Jason Bell’s work has recently appeared in Guernica, Vice, The Brooklyn Quarterly, and Alimentum. He writes a monthly column for Full Stop about food and culture and lives in New Haven, CT, and St. Louis, MO.

Jason Bell’s work has recently appeared in Guernica, Vice, The Brooklyn Quarterly, and Alimentum. He writes a monthly column for Full Stop about food and culture and lives in New Haven, CT, and St. Louis, MO.

Read the first part of Jason’s Ideas on Intimacy here.


I saw my first live stand-up last week: Tig Notaro headlining the New York Comedy Festival. When I was 12 my parents gave me George Carlin’s Napalm and Silly Putty, but other than a serious interest in Saturday Night Live — John Belushi, Chevy Chase, Eddie Murphy, Adam Sandler, Bill Murray, Gilda Radner, Cheri Oteri, Dana Carvey, Mike Myers, Chris Farley, Tina Fey, Keenan Thompson — I didn’t start watching stand-up until my Bubbe died. After the funeral, we were sitting shiva and my cousin, Matty Litwack, told me about Rory Scovel’s strange sets on Conan, tuxedoed and accompanied by lounge jazz or drinking a beer and thinking very hard about Lunchables. I started watching all the stand-ups on Team Coco’s YouTube channel, which is how I landed on Tig Notaro’s now famous story about her awkward encounters with 80s pop star Taylor Dayne: “Excuse me, I’m sorry to bother you, but I just have to tell you, I love your voice.” Then her “stool movement” set, in which she pushes a bar stool around stage, the honking and squeaking noises bringing the audience to hysterics. Best know for her dry and calculated delivery, Notaro’s humor always feels choreographed and improvised, guarded and vulnerable, intimate but mocking herself and the audience. She had a breakout success on August 3rd, 2012, when she performed in spite of and about her bilateral breast cancer diagnosis. Her double mastectomy has become a frequent topic in her stand-up, usually in the context of her already “boyish” figure — the title of her current tour is “Boyish Girl Interrupted.”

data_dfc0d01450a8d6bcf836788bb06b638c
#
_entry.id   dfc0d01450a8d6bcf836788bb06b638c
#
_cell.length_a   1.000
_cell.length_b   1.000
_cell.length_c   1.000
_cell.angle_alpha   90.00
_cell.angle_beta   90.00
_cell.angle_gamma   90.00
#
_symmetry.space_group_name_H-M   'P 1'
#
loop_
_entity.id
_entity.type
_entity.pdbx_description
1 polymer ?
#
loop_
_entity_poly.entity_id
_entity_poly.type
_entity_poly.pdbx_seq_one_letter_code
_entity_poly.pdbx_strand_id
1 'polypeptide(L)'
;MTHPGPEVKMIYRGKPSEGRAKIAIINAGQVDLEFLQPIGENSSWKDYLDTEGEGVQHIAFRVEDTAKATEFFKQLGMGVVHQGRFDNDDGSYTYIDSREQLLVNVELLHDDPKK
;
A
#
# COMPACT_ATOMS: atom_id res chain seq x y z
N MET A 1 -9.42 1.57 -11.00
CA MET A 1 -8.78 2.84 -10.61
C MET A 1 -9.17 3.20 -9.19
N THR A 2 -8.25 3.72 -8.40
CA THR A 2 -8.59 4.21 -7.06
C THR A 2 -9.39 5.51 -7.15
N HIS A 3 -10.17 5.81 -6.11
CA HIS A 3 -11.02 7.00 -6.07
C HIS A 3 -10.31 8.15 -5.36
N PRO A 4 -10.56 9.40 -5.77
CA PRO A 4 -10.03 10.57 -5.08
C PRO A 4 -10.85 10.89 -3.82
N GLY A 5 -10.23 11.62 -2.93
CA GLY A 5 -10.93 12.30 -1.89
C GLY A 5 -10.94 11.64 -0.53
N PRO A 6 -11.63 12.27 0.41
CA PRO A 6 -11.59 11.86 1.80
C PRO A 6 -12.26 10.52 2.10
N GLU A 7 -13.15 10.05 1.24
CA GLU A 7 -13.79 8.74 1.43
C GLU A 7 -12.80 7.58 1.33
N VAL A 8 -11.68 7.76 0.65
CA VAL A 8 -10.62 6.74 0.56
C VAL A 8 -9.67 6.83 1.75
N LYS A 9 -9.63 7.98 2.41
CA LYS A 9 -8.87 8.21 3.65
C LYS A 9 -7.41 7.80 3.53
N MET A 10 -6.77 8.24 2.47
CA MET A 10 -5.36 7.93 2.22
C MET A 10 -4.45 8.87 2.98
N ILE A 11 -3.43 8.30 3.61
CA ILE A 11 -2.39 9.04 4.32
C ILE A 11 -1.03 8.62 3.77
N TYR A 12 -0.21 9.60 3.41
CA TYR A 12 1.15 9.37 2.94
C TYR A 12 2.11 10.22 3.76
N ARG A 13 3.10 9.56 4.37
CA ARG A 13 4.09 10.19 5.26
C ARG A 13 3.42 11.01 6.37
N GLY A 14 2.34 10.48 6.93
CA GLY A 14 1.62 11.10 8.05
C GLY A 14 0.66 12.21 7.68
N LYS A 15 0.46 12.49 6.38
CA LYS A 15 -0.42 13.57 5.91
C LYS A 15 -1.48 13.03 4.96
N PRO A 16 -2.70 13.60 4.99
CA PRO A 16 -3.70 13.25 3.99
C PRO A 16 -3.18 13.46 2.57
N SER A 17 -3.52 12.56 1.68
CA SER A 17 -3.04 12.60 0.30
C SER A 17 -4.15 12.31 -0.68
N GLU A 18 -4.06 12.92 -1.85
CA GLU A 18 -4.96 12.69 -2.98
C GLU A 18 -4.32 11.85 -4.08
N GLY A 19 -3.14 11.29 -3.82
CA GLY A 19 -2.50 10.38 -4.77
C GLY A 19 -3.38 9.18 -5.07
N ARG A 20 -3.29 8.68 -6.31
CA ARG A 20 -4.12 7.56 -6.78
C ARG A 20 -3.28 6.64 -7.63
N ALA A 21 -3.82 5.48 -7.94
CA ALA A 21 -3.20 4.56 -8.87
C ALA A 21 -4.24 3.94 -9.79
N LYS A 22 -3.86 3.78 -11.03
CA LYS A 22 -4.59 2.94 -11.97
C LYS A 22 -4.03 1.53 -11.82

Watching stand-up live after spending hours enjoying it on tape is about the same as having sex after watching a lot of porn. The effect of live laughter on the stand-up experience, the way it creates a community devoted to a shared pleasure and the loss of the self into that community, makes a set singular, inimitable. Minor frictions, interference, awkwardness, delight, harmony and silence, cannot be captured on tape. Tig Notaro live is far better than on the Internet.

On Thursday, November 6th, Tig performed half of her set topless. While telling a story about an uncomfortable airport pat-down — uncomfortable for the TSA officer who couldn’t decide whether Tig was a boy or a girl — Tig started to take off her blazer when an audience member yelled, “woo!” Tig threatened to strip if she heard any more “woos,” which of course inspired a few daring fans. She followed through and unbuttoned her blouse. Tense laughter, scattered applause, and enthusiastic cheers. By taking off her shirt, Tig both demanded that the audience deal with her body — skinny, boyish, mastectomy scars and all — and to give up on “figuring it out.” In the uncertainty of whether or not the strip was choreographed or improvised, the audience and Tig enjoyed a comic, awkward, and involuntary intimacy, meaningless except as a theatrical performance.

The theater of intimacy is a constant in Tig’s stand-up. She invites the audience in on the joke, in on the manipulative and scripted secret of even the most improvisatory comedy, like when she references again and again her “physical humor,” pawing like a cat, noticing the laughter that follows the gesture, acknowledging and naming it: “kitten paws”: and then returning to the gesture, taking it to its limit, exhausting it and in that exhaustion reaching absurdity. In her finest gimmicks, Tig provokes Pavlovian laughter from the audience. Self-reference, repetition, and meta-comedy allow Tig to force her audience to laugh even when they know they shouldn’t. For example, she does an impression of a person doing impressions or references in a nonsensical way the entire field of toilet/scatological humor with her “stool movement,” or tells a baroque and boring story about meeting an aging pop star over and over again, which references the very kind of awkward intimacy upon which her comedy depends. A contract between Tig and the audience to laugh at the unfunny becomes funny by virtue of being laughed at. Tig’s topless set is the extreme edge of her style and yet alien to it because there is an unfakeable, unshielded vulnerability in revealing the body, in going beyond reference and repetition to disclose what is referenced and repeated: to display her self-avowedly boyish and scarred body, to make it the subject of humor and the subject of sympathy and the agent of power, the site where we laugh and feel compassion and sense that a new emancipatory way of being in public has emerged: the naked body on stage, choreographed or improvised, vulnerable and powerful, that is, as the theater of intimacy.